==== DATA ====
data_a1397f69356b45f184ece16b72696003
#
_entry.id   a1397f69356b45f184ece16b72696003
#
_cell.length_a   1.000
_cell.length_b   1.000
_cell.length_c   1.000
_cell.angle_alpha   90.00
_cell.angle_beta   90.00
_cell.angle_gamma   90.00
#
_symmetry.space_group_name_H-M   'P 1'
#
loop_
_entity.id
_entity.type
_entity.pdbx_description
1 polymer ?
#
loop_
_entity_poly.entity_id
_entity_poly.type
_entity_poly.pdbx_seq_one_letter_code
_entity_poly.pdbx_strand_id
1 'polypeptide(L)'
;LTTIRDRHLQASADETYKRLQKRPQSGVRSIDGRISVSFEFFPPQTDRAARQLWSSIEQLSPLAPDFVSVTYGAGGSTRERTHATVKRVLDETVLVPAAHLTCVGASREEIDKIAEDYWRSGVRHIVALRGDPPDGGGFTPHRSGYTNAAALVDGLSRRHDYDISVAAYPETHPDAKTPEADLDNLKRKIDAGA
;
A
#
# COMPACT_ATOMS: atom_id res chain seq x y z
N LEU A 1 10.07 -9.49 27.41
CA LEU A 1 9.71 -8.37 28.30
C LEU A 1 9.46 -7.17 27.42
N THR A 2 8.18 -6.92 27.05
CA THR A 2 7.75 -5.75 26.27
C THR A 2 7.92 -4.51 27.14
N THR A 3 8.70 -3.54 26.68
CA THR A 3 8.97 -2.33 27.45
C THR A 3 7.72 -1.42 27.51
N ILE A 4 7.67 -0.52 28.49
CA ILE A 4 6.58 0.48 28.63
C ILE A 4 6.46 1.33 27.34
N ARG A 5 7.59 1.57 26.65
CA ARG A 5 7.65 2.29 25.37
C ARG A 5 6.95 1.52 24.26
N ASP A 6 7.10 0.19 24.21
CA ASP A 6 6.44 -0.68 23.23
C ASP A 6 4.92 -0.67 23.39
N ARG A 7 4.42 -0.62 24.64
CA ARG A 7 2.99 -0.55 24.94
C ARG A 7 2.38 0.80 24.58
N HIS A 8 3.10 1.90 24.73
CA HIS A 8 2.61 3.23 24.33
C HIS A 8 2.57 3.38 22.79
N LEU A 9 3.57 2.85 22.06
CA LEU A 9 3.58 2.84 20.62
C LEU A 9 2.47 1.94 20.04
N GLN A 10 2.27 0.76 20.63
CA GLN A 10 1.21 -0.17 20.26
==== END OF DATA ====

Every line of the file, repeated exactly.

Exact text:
data_a1397f69356b45f184ece16b72696003
#
_entry.id   a1397f69356b45f184ece16b72696003
#
_cell.length_a   1.000
_cell.length_b   1.000
_cell.length_c   1.000
_cell.angle_alpha   90.00
_cell.angle_beta   90.00
_cell.angle_gamma   90.00
#
_symmetry.space_group_name_H-M   'P 1'
#
loop_
_entity.id
_entity.type
_entity.pdbx_description
1 polymer ?
#
loop_
_entity_poly.entity_id
_entity_poly.type
_entity_poly.pdbx_seq_one_letter_code
_entity_poly.pdbx_strand_id
1 'polypeptide(L)'
;LTTIRDRHLQASADETYKRLQKRPQSGVRSIDGRISVSFEFFPPQTDRAARQLWSSIEQLSPLAPDFVSVTYGAGGSTRERTHATVKRVLDETVLVPAAHLTCVGASREEIDKIAEDYWRSGVRHIVALRGDPPDGGGFTPHRSGYTNAAALVDGLSRRHDYDISVAAYPETHPDAKTPEADLDNLKRKIDAGA
;
A
#
# COMPACT_ATOMS: atom_id res chain seq x y z
N LEU A 1 10.07 -9.49 27.41
CA LEU A 1 9.71 -8.37 28.30
C LEU A 1 9.46 -7.17 27.42
N THR A 2 8.18 -6.92 27.05
CA THR A 2 7.75 -5.75 26.27
C THR A 2 7.92 -4.51 27.14
N THR A 3 8.70 -3.54 26.68
CA THR A 3 8.97 -2.33 27.45
C THR A 3 7.72 -1.42 27.51
N ILE A 4 7.67 -0.52 28.49
CA ILE A 4 6.58 0.48 28.63
C ILE A 4 6.46 1.33 27.34
N ARG A 5 7.59 1.57 26.65
CA ARG A 5 7.65 2.29 25.37
C ARG A 5 6.95 1.52 24.26
N ASP A 6 7.10 0.19 24.21
CA ASP A 6 6.44 -0.68 23.23
C ASP A 6 4.92 -0.67 23.39
N ARG A 7 4.42 -0.62 24.64
CA ARG A 7 2.99 -0.55 24.94
C ARG A 7 2.38 0.80 24.58
N HIS A 8 3.10 1.90 24.73
CA HIS A 8 2.61 3.23 24.33
C HIS A 8 2.57 3.38 22.79
N LEU A 9 3.57 2.85 22.06
CA LEU A 9 3.58 2.84 20.62
C LEU A 9 2.47 1.94 20.04
N GLN A 10 2.27 0.76 20.63
CA GLN A 10 1.21 -0.17 20.26